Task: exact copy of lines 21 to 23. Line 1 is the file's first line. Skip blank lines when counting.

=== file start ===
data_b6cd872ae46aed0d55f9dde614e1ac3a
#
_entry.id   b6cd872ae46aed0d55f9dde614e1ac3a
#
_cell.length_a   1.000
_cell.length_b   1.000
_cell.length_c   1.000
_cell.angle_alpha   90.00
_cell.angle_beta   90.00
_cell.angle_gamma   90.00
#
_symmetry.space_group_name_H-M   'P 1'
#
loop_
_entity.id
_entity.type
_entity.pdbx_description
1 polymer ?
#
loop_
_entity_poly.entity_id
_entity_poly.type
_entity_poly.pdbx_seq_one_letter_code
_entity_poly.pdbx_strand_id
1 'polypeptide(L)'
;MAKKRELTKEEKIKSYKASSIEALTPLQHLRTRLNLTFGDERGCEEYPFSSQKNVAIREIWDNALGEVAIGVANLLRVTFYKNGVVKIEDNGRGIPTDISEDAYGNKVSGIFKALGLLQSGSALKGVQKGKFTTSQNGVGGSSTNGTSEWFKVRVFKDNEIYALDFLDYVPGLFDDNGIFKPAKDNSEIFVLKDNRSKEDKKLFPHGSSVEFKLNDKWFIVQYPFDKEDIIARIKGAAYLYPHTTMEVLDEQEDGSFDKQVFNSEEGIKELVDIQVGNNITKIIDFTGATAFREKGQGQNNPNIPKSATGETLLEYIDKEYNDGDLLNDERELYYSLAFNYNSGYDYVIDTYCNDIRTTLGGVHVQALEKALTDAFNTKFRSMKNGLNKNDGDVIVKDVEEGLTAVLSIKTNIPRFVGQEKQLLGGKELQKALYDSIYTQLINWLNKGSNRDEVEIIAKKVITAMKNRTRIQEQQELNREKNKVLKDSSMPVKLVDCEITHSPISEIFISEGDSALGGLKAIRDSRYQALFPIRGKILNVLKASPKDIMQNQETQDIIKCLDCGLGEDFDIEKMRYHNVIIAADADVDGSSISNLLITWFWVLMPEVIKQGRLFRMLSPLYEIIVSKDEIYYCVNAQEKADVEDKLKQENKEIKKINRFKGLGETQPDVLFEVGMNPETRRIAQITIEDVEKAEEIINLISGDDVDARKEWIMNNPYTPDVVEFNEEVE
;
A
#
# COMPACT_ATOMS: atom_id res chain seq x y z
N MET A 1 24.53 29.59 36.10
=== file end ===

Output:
_entity_poly.entity_id
_entity_poly.type
_entity_poly.pdbx_seq_one_letter_code